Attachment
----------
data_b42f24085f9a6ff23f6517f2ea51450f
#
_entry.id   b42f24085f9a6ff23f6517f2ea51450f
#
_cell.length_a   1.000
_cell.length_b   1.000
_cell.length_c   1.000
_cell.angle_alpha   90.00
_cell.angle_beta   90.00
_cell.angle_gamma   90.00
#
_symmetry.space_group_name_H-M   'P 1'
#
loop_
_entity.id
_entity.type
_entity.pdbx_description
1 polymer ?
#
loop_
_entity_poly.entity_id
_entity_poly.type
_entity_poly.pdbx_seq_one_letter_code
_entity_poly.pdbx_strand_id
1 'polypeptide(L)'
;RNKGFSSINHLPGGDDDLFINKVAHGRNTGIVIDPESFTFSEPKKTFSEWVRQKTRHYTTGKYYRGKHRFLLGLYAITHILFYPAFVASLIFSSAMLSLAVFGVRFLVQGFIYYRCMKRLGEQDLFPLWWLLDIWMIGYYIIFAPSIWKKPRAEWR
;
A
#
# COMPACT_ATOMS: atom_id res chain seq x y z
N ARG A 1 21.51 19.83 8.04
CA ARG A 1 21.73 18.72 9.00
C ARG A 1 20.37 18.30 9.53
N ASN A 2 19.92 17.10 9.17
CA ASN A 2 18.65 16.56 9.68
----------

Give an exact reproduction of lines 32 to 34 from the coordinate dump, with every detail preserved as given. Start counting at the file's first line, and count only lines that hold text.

CA ARG A 1 21.73 18.72 9.00
C ARG A 1 20.37 18.30 9.53
N ASN A 2 19.92 17.10 9.17